3. Every machine has a picture with how to use it. I have been lifting weights since I was 12 and am a personal trainer yet I still have to read these from time to time. When you stop to read it, you may feel like everyone in the gym is judging you for having to read it. It feels like when the teacher would call you up to the board in front of the class to do a math problem, but no one is watching you. If the room is full of men, they’re watching themselves in the mirror and other women are reading their own machine’s placards. If you still don’t understand how to use the machine, ask someone. Find a trainer (they usually have on a shirt with “trainer” on the back) or go up to the desk and tell them you have a question about a piece of equipment.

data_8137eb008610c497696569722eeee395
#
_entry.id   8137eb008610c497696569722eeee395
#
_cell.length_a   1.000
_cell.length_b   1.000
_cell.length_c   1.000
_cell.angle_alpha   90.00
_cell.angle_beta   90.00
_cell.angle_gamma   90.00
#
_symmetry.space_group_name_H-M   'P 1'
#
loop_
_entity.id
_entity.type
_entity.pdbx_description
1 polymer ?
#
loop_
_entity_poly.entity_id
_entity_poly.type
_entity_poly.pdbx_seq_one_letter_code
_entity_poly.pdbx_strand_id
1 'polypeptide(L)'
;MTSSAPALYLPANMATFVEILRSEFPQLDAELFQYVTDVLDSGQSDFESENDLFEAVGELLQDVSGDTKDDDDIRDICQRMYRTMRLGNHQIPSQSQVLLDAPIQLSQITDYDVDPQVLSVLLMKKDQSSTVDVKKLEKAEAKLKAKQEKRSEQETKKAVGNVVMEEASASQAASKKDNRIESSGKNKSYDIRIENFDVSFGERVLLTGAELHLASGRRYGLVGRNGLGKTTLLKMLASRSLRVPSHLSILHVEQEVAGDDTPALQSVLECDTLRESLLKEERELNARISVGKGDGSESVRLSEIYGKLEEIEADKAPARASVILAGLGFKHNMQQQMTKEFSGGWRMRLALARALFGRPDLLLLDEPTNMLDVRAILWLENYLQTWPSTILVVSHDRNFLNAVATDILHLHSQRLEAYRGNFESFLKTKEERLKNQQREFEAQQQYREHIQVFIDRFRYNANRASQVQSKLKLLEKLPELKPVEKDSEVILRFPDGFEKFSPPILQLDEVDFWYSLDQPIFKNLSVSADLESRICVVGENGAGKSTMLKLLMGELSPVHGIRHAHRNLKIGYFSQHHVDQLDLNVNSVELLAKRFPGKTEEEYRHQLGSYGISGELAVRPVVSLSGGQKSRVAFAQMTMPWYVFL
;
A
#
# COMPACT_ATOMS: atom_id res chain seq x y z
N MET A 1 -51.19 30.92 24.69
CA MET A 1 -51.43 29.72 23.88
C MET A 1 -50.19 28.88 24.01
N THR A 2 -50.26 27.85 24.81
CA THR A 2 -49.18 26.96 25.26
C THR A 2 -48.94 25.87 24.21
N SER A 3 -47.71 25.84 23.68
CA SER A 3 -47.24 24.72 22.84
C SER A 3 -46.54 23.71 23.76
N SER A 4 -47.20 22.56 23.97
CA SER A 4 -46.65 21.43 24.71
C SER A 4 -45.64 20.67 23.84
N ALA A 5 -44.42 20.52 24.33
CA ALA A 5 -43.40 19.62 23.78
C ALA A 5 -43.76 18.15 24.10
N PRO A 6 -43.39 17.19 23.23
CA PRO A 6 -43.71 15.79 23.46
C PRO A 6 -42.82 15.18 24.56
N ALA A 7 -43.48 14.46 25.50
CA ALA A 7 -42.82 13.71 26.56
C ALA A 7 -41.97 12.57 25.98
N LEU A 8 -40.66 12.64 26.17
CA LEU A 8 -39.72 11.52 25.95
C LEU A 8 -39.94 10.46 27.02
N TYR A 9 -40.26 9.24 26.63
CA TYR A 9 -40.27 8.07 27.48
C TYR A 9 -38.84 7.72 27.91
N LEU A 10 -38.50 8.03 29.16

4. Schedule a free session with one of the gym’s personal trainers. Most, if not all, gyms give you a free first session with one of their trainers. They will assess your fitness needs and take you through a sample workout. They will offer you a training package but do not feel compelled to sign up for it. This assessment will give you a few ideas of how to use some of the equipment. You can even request a session specifically to show you how to use the equipment. You may even get this service free from your gym, just ask. If you can afford to continue working with a personal trainer, sign up for 5-10 sessions (the per session rate should decrease the more sessions you sign up for). You can get a jump start on being in a routine with some accountability and learn how to put together a workout. You will be well prepared to go it on your own after that.